The Muttai Kulambu uses one teaspoon of Thool, a Tamil roasted curry powder. It packs a bit more heat compared to its Sinhalese counterpart. The recipe for Thool (Prakash and Niranjala provide two versions and I have shared method b) makes enough for 25-35 curry dishes, but the mixture can be stored in an airtight container for up to 2 months. I quartered the ingredients when I made it.
Curry leaves, native to South Asia, have a slightly spicy and citrus aroma. I have been able to find them in the produce section of my local Asian market. They come in a big bunch, so I usually tightly wrap up the extra and store in the freezer for up to a month or two if I don’t quickly go through them all. I have also seen dried leaves in Whole Foods and other larger grocery stores with a South Asian section, but try to avoid these. The fresh leaves have a more pronounced flavor.
I also made Veechu Rotti (Thin Flatbread), Kiribath (Coconut Milk Rice), Bathala, and Isso Baduma (Devilled Prawns).
Veechu Rotti is a thin flatbread with a wonderfully flaky texture. The dough is stretched into a thin square (they mention that the experts do this by rolling it in a circular motion through the air), folded into a multi-layered square, and cooked in a hot pan until golden. It is best served with curry, Pol Sambol, or Seeni Sambol. If you happen to have any extra, you can also tear up the pieces and use it in Kothu Rotti, a flatbread stir-fry with vegetables and chicken/meat. I didn’t have a single piece to spare, but will definitely be doing this next time.
Kiribath is a Sinhalese coconut milk rice. Coconut milk and salt are added to steamed rice and cooked until absorbed. For presentation, the platter is cut into diamonds or squares. It is traditionally used to mark the new year in April and other special celebrations. Serve with Pol Sambol, Katta Sambol, or Ambul Thial.
Bathala is a Sinhalese dish combining chopped sweet potatoes with a spiced coconut mixture. It was fairly easy to put together and so full of flavor.
Isso Baduma is another flavorful Sinhalese dish. Prawns are stir-fried just until cooked through with a mixture of bell peppers, onions, ketchup, soy sauce, chilli powder, and sesame oil. It was developed as a bar food and other ingredients are also often devilled such as squid, cuttlefish, pork, and potato.
Muttai Kulambu (Sri Lankan Egg Curry) Recipe
Muttai Kulambu (Sri Lankan Egg Curry)
Excerpt from Sri Lanka: The Cookbook
4 hard-boiled eggs
1 1/2 tablespoon oil
1/2 teaspoon mustard seeds
1/2 medium onion, finely chopped
6 fresh curry leaves
6 garlic cloves, cut into quarters
2 green chillies, chopped
1/2 teaspoon fenugreek seeds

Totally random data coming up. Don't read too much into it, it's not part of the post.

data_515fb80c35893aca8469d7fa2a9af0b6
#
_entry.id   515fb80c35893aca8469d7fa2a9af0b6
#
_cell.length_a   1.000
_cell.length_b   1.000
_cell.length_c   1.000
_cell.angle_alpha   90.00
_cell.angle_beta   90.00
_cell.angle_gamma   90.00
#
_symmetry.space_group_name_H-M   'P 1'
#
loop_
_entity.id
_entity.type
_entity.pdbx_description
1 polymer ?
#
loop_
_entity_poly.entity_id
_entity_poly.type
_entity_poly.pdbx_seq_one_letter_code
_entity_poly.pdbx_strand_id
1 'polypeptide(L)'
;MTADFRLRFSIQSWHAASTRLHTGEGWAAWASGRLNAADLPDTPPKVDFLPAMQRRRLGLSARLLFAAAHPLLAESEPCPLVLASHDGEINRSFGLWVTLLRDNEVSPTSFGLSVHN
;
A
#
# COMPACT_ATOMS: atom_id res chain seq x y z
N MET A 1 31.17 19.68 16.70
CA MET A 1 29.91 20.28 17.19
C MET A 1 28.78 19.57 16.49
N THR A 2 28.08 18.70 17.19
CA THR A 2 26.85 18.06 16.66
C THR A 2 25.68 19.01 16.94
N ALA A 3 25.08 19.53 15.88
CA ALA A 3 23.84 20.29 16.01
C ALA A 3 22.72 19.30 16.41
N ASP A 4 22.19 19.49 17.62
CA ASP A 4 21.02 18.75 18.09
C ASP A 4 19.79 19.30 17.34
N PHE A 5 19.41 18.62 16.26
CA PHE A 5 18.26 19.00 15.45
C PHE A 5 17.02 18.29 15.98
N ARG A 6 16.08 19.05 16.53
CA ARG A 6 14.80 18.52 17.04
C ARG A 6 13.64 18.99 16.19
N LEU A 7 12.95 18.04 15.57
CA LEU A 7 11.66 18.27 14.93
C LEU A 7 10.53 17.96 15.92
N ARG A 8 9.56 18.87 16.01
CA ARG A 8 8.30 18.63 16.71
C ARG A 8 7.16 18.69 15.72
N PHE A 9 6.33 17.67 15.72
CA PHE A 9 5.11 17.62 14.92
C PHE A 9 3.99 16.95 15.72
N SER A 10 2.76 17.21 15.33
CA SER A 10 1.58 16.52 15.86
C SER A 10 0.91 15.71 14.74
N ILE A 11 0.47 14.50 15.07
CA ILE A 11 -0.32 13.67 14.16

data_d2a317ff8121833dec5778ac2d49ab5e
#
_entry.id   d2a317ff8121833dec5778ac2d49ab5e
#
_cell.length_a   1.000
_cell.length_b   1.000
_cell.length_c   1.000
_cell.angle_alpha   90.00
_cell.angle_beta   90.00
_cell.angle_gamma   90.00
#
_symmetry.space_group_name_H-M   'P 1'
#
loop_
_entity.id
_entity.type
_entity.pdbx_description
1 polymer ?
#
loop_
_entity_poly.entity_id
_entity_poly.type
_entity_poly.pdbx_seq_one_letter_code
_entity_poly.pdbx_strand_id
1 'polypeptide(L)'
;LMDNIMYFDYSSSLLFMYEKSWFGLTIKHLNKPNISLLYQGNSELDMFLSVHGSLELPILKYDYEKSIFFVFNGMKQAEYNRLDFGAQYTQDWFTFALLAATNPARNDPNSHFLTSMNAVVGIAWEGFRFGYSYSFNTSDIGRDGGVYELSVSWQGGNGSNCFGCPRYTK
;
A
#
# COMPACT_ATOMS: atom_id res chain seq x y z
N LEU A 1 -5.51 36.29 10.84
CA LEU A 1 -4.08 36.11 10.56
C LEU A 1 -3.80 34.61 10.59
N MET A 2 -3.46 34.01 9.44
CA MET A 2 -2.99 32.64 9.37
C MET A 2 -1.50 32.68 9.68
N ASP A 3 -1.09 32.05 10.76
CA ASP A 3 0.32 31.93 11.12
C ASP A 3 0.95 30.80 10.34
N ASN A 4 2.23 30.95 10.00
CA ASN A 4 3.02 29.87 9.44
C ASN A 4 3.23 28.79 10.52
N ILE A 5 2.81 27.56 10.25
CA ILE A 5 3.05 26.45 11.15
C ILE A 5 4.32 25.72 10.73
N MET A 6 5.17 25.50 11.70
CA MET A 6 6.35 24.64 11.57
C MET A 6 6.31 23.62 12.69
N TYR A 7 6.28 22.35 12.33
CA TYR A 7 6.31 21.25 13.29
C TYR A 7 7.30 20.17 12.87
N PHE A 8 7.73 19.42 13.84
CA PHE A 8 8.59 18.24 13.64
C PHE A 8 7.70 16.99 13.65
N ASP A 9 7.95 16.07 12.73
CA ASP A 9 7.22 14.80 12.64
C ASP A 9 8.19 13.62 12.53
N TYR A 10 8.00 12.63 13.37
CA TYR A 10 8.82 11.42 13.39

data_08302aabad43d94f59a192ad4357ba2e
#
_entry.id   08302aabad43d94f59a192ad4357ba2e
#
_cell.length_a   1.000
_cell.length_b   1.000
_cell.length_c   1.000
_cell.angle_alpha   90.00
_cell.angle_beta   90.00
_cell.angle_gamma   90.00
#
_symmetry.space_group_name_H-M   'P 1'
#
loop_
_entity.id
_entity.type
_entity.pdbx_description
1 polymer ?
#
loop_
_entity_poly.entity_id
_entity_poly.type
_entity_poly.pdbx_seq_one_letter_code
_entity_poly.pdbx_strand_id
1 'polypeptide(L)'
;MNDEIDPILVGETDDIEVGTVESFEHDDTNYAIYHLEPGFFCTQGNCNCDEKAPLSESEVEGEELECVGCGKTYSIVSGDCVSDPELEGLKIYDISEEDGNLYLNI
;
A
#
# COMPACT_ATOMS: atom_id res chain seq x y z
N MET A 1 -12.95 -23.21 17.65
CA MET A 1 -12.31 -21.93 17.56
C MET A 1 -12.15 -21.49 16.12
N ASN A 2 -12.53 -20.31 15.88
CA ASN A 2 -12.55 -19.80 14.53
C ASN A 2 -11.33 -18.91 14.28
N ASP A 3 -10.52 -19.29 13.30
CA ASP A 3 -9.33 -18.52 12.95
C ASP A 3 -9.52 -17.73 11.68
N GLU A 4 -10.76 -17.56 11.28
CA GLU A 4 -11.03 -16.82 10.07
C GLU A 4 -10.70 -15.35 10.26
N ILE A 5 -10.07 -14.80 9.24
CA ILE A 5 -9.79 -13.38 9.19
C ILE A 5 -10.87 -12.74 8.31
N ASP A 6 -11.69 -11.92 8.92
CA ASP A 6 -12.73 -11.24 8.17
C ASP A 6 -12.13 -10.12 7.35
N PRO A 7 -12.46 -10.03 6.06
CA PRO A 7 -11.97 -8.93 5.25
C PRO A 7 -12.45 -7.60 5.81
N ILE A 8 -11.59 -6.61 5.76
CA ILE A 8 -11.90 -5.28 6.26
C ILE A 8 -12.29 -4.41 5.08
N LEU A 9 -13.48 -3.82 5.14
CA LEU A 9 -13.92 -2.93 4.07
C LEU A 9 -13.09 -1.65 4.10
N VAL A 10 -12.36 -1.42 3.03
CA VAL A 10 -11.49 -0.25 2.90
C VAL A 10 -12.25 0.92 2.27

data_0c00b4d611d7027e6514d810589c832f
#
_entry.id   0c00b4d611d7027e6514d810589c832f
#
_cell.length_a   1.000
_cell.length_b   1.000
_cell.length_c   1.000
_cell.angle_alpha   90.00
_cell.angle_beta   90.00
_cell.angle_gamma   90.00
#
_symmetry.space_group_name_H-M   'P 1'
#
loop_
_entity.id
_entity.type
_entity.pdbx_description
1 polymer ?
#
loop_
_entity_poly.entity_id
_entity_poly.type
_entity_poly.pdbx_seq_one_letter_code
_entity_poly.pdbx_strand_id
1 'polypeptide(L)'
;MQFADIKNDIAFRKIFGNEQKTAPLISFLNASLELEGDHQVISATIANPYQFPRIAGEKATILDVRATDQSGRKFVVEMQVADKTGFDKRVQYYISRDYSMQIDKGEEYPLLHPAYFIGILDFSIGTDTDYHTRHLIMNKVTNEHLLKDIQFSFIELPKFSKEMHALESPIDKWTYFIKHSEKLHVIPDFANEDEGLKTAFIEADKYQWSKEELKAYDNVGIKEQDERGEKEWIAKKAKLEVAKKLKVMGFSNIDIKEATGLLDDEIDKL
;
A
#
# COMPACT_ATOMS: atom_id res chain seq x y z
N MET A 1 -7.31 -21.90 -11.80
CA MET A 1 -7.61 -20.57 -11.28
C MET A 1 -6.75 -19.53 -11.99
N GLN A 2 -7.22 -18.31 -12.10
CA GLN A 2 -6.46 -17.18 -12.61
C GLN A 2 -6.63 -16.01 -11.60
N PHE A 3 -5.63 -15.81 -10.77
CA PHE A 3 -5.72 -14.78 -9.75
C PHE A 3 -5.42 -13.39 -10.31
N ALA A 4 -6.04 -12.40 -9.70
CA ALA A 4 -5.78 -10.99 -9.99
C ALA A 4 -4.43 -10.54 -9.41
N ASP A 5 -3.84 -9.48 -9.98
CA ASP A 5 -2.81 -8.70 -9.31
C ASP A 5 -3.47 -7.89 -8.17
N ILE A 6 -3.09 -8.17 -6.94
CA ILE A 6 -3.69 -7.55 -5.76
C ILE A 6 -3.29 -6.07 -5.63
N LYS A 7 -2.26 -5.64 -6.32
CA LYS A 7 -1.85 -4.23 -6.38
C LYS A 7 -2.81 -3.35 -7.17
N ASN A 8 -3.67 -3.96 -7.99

1/4 teaspoon ground turmeric
200 ml (7 fl oz, generous 3/4 cup) coconut milk
400 ml (14 fl oz, 1 2/3 cups) water
1 tablespoon Thool (curry powder): see recipe below
1/4 teaspoon salt
Shell the boiled eggs, cut them in half lengthways and set aside.
Heat oil in a medium, lidded saucepan over low heat, then add the mustard seeds. Let them cook for a few seconds until they pop, then add the onion and curry leaves and stir-fry for a few seconds. Add the garlic, chillies, fenugreek and cumin seeds, and sauté until the onions are soft and turning golden.
Add the turmeric and give it a stir. Add the coconut milk, water, curry powder and salt, and mix well. Bring to the boil, then reduce the heat, half-cover the pan with the lid and simmer for 8-10 minutes until the sauce has thickened.
Gently slide in the halved eggs, then half cover with the lid again and simmer for a further 5 minutes. Taste for salt, then remove from heat and serve.
Thool Method B
20 fresh curry leaves
250 grams (9 ounces, 2 1/2 cups) ground coriander
50 grams (1 3/4 ounces, 1/2 cup) ground cumin
75 grams (2 3/4 ounces, 3/4 cup) fennel powder
20 grams (3/4 ounce, 3 tablespoons) ground fenugreek
250 grams (9 ounces, 2 1/2 cups) chilli powder
1 teaspoon ground turmeric
50 grams (1 3/4 ounces, 1/2 cup) ground black pepper
Dry roast the curry leaves in a dry frying pan (skillet) over a low heat until beginning to colour. Remove from the heat and set aside.
Mix all the other ingredients together to form a blended powder.
Dry-roast this powder very lightly in a dry frying pan over a very low heat, for about a minute until the colour darkens slightly. Remove from heat, stir and let it cool. Mix in the whole roasted curry leaves before storing.
Be warned that there will be a very strong smell of chillies around the house and the mixture can burn very quickly.